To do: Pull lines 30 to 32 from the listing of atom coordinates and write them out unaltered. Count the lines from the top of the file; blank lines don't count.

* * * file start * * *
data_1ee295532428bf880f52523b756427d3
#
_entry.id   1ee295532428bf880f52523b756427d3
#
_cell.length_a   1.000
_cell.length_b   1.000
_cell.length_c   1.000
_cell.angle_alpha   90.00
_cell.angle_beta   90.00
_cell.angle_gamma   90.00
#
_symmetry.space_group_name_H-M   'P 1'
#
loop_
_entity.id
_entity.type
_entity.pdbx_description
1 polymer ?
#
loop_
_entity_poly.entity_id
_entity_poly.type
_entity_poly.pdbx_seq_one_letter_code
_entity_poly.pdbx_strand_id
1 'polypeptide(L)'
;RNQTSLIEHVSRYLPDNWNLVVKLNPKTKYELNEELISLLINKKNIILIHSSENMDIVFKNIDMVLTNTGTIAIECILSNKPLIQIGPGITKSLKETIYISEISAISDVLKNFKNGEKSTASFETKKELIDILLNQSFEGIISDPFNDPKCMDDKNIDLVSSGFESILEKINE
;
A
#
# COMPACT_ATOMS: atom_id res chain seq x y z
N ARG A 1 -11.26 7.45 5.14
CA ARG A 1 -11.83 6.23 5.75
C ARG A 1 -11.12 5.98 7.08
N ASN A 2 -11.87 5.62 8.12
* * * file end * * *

# COMPACT_ATOMS: atom_id res chain seq x y z
N ARG A 1 -11.26 7.45 5.14
CA ARG A 1 -11.83 6.23 5.75